Affected Products: Mozilla Firefox 1.0.4 and prior, Mozilla Suite 1.7.8 and prior, Thunderbird 1.0.2 and prior
Solution: Upgrade to Mozilla Firefox 1.5 or later versions of the Mozilla Suite and Thunderbird
Personally, I'm still receiving lots of copies of Sober.x on a daily basis in my personal email accounts. On an infected PC, Sober.X creates a backdoor that allows it to autoupdate. Both F-Secure and CERT have issued warnings for new malware updates that will be automatically scheduled on January 6, 2006.
Secunia - Sober.X (CME-681) Anti-Virus links
F-Secure details how the URL calculation process works
QUOTE: Sober.Y was the biggest email outbreak of the year. It still is responsbile for around 40% of all the infections we see. This variant is programmed to activate on January 5th, 2006. After this date all the infected machines will regularily try to download and run a file from a website, forever.
So, what URL is the virus using? This is the tricky part. The virus writer knows well that if he uses a single, constant address in the virus body, it will get blocked quickly. So instead, Sober has been using an algorithm to create pseudorandom URLs which will change based on date. These URLs point to free hosting servers typically operating in Germany or in Austria. And 99% of the URLs generated by the virus simply don't exist.
However, the virus author can precalculate the URL for any date, and when he wants to run something on all the infected machines, he just registers the right URL, uploads his program and BANG! It's run globally in hundreds of thousands of machines.
Special CERT warning
QUOTE: US-CERT is aware of functionality that could allow the mass-mailing worm known as "W32/Sober.X" to automatically update itself. W32/Sober.X is a bi-lingual (English and German) mass-mailing worm that utilizes its own SMTP engine to propagate. The W32/Sober.X worm began propagating on November 15, 2005 and will attempt to update itself on or around January 5, 2006.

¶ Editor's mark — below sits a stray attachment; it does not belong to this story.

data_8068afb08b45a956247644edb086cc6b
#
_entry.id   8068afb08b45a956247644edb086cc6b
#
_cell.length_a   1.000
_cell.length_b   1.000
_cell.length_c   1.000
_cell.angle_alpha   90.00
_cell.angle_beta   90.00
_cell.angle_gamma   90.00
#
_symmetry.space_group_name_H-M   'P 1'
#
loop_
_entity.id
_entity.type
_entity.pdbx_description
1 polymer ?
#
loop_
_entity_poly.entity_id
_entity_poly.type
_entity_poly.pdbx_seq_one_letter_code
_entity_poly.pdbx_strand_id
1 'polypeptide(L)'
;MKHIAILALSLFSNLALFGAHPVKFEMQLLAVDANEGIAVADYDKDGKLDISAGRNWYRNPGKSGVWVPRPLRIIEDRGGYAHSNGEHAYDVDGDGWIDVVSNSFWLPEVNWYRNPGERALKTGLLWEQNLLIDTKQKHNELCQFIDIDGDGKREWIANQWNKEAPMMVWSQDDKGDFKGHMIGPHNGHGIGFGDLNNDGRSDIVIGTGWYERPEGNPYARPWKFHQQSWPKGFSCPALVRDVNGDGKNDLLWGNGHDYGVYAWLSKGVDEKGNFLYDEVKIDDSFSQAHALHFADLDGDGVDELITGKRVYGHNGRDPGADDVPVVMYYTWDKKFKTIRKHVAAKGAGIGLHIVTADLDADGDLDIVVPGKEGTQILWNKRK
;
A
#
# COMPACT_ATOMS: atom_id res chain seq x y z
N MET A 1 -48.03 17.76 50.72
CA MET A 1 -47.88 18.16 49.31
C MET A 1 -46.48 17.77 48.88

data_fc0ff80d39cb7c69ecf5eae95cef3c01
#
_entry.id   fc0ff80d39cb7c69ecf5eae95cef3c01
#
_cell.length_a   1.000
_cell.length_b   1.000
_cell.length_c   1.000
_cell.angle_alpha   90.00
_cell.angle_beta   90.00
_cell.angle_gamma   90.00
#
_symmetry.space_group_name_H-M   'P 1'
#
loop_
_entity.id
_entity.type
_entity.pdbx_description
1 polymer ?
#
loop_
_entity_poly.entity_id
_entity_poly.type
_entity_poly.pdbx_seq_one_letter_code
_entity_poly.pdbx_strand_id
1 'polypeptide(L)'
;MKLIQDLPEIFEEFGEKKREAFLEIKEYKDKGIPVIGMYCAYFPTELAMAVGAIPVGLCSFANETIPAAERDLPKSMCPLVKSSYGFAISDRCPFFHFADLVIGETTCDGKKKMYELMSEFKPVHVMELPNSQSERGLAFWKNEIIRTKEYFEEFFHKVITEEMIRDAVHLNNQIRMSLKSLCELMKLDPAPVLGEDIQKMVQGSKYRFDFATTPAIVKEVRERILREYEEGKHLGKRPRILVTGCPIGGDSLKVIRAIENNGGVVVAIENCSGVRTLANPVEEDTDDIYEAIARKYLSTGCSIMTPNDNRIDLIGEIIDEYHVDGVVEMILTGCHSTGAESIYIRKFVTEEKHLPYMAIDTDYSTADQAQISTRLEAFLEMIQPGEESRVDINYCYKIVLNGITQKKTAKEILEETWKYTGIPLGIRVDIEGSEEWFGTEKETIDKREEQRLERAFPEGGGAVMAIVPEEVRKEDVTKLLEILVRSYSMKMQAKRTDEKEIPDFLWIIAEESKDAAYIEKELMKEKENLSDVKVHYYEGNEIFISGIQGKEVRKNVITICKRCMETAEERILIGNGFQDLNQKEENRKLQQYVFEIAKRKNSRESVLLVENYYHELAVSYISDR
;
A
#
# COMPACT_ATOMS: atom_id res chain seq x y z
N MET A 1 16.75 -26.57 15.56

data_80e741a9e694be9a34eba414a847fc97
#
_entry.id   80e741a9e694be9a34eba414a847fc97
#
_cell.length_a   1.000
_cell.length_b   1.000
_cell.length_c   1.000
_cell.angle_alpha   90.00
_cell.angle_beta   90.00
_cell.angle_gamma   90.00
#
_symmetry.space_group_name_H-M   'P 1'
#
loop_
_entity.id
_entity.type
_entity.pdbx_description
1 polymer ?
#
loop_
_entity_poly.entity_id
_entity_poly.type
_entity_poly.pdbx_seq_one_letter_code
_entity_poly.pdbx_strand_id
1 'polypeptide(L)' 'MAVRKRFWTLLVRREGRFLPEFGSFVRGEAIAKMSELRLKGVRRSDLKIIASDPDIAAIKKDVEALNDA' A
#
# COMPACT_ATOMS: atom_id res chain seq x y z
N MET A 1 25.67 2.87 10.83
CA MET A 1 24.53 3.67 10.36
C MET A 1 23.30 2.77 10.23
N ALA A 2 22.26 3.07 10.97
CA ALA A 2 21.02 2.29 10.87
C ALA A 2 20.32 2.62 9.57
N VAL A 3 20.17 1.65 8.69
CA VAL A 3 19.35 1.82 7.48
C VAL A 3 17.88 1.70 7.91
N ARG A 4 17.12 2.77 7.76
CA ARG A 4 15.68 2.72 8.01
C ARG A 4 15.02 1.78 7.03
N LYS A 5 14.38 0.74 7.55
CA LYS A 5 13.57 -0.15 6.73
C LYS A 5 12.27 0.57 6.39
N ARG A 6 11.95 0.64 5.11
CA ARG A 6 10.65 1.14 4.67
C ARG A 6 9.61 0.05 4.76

US-CERT strongly recommends that users and administrators implement the following general protection measures:
* Install anti-virus software, and keep its virus signature files up-to-date
* Do not follow unsolicited web links or execute attachments received in email messages, even if sent by a known and trusted source
* Keep up-to-date on patches and fixes for your operating system
Trend notes at least three new Java Script based viruses have emerged which exploit the unpatched 911302 IE vulnerability. Please be careful using Internet Explorer and visit only websites you trust.
More information: Microsoft Security Advisory (911302)
A new critical proof-of-concept exploit has been been published for Oracle 9 web based apps.
Oracle 9i Database XDB HTTP Authentication Remote Stack Overflow Exploit
The danger is associated with copy-protection software included on some Sony discs created by a company called SunnComm Technologies. The vulnerability could allow malicious programmers to gain control of computers that have run the software, which is typically installed automatically when a disc is put in a computer's CD drive.
Sony lists 27 CDs with SunnComm MediaMax vulnerability
27 CDs containing SunnComm MediaMax Version 5 Content Protection Software
The difficulties related to a bad copy protection design continue ...
Welomoch - Sony BMG based trojan horse
Trojan.Welomoch is a Trojan horse that attempts to utilize XCP software to hide W32.HLLW.Antinny, which it drops on to the compromised computer. The XCP software is installed by inserting certain Sony BMG content-protected music CDs into the computer.